“Algoma State of Mind”


“Our lights shine”


January 27, 2013

I have to confess right up front that I stole the title for this article from a record on You Tube,
“Algoma State of Mind,” by The Crispy Brothers featuring DJ Swagz. That title struck me as right on the mark --- I’ve been to the town a few times and love it. It is a state of mind. There is something about this town that touched my spirit.

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Algoma is a small city of about 3,000 in Kewaunee County just south of Door County, east of Green Bay on Lake Michigan. The main highway through town is Hwy 42 which goes north to Sturgeon Bay and south to Kewaunee. I actually found a small home here I wish I could buy, right on the water, but financial issues have slowed me down. I’d live here in a heartbeat.

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In addition to being on Lake Michigan, the Ahnapee River flows out to the lake through the town. This is a MapQuest shot of the harbor area.

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Here she comes. She rises in Door County to the north and flows for about 15 miles to Algoma …

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… and there she goes out into the lake. It’s tough on the eyes, but can you see the red lighthouse way out there? Let me get you closer.

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Well, a little closer. It is on the northern breakwater walkway. The sign talks about how 52 schooners transporting Christmas trees to Milwaukee and Chicago passed this point in the 1800s.

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Here you see some people who’ve walked out on the breakwater to get the view and breath in the fresh air.

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You can also walk out along the longer breakwater on the south side of the harbor.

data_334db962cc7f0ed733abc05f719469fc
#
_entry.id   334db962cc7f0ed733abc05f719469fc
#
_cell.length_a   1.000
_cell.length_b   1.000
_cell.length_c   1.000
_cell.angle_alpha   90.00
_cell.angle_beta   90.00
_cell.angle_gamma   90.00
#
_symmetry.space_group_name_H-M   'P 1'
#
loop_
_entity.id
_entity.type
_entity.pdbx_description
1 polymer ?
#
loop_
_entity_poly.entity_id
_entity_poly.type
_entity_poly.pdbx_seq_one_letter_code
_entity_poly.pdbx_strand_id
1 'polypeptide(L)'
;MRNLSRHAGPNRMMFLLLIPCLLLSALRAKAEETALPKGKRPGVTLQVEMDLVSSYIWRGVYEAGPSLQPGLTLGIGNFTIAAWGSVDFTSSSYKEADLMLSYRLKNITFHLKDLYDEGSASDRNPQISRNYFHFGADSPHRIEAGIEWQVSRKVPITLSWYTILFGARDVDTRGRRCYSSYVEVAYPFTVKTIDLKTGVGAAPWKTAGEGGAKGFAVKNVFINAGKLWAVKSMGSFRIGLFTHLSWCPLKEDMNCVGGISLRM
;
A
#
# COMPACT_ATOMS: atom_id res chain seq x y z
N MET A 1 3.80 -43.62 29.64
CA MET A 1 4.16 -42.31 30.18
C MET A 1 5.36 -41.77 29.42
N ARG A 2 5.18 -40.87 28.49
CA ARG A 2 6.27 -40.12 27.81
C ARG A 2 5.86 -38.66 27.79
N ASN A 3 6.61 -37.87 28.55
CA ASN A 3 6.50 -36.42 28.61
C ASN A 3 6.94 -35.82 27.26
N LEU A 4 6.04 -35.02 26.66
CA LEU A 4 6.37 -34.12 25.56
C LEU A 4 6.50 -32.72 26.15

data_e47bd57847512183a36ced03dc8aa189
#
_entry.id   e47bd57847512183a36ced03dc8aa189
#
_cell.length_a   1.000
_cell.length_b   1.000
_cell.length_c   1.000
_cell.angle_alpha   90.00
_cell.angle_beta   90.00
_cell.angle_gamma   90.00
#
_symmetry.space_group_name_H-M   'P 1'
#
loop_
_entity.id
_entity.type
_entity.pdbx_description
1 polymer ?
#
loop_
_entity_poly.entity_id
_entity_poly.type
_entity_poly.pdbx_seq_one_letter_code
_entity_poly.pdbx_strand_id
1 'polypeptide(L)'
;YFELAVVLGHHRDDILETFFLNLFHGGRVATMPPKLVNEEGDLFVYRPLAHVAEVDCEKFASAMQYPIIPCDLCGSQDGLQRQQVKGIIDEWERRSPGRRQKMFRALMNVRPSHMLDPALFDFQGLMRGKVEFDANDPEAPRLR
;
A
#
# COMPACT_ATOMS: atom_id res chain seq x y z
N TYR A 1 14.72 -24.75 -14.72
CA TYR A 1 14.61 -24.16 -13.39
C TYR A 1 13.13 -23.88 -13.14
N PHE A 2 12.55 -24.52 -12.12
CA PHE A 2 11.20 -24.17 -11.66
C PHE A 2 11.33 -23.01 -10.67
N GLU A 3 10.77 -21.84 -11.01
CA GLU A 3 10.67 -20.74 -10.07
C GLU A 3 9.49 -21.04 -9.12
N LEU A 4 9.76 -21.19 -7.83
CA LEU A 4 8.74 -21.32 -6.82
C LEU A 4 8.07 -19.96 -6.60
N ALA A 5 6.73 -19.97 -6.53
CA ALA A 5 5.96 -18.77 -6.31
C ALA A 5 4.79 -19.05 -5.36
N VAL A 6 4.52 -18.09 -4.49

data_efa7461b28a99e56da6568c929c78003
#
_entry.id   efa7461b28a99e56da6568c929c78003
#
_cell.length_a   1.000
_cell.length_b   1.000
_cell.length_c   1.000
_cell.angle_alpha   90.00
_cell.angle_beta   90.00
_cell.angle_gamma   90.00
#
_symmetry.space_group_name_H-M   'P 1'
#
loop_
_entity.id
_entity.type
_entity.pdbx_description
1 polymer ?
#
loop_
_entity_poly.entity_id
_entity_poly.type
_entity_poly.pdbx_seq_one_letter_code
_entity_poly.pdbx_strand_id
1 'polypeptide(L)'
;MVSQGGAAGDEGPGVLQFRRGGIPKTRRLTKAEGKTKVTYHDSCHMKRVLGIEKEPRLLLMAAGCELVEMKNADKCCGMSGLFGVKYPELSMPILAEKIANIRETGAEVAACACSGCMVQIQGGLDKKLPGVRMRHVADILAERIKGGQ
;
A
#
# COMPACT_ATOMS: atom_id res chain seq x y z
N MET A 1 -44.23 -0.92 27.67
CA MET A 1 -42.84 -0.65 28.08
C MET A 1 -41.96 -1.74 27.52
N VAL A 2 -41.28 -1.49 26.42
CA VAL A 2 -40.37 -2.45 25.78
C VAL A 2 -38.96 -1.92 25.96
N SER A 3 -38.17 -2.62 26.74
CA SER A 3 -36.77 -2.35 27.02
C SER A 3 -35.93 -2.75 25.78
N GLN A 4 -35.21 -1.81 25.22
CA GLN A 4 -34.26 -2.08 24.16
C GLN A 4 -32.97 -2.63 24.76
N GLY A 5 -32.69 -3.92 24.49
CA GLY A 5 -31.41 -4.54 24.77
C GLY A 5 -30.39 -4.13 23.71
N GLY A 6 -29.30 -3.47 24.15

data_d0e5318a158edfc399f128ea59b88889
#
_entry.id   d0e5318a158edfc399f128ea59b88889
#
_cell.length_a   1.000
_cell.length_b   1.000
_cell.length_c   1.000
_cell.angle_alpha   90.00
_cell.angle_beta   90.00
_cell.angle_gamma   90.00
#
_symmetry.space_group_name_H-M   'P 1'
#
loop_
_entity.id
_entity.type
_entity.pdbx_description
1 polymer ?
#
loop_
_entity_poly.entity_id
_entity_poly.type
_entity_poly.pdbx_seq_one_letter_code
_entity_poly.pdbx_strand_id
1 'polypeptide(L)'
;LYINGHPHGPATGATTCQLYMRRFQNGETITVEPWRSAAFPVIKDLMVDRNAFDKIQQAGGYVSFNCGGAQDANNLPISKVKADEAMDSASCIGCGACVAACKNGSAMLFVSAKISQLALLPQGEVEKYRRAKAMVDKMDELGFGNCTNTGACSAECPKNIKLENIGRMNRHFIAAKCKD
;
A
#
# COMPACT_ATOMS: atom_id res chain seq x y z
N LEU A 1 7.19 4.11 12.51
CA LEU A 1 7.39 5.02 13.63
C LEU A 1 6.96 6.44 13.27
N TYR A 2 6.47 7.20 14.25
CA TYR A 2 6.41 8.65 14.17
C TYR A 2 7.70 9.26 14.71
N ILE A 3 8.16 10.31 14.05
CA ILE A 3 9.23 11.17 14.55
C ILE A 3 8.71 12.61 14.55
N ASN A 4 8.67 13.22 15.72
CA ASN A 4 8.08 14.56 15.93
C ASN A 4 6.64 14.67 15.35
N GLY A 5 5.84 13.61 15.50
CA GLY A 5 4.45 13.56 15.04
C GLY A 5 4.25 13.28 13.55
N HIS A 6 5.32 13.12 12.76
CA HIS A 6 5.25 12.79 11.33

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And of course, where these is such a beautiful harbor in a beautiful town, you’ve got the boats berthed up at the Algoma Marina, with some out enjoying the day on the lake.

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In the foreground is the Ahnapee River as it flows into the harbor and out. You are looking at the south side of the harbor, and you can see a very nice parking area and the visitor center for those who wish to make the hike out on the breakwater. The breakwater on this side is lit at night, and goes for about a half mile. There is a boardwalk going out of this area to the beach to the south.

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Here you can see both the boardwalk and the beach, Crescent Beach, with two volleyball nets set up. It was a weekday in mid-September and it was about 4 pm so not many people out there.

Well, okay, let’s go downtown! Throughout, note how the town has preserved its architecture.

Fourth Street, which is also Hwy 42, is the main drag through town, with a second main drag jutting off toward the lake called Steele St. Steele goes directly to the dock area.

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This is Tina Marie’s Boutique specializing in wedding gowns, tuxedos, bridesmaids dresses, and more formal dresses for the ladies. Looked first class to me.

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EZ Computer --- a DSL and Starband dealer, installs telephone systems, dialup internets, and provides a plethora of network and web services.

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The Steelhead Saloon on 4th and Clarke. Now we’re cookin’. I had a few brewskis and dinner here, fabulous. My kind of place, my kind of people.

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St. Paul’s Lutheran Church on 4th St.

These next shots were taken along Steele Street, which goes to the Harbor Marina perpendicular off 4th Street.

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Still on Steele Street, from immediate left to right: Harmann Studios, photo portraits; Classic Waves, beauty and tanning salon; and in the distance with the flag and bright round sign, Steele Street Floral.


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This building hosts the Good Tidings Gifts & Decor.


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These two fellas are guarding the entry to Good Tidings Gifts & Decor.

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This is the Stebbens Hotel, Algoma’s only full service hotel, with casual dining and a bar. The Hotel Stebbins started life as the Ahnapee House in 1857 and has always operated as a hotel. It is on the corner of 2nd and Steele. This is shot from 2nd St.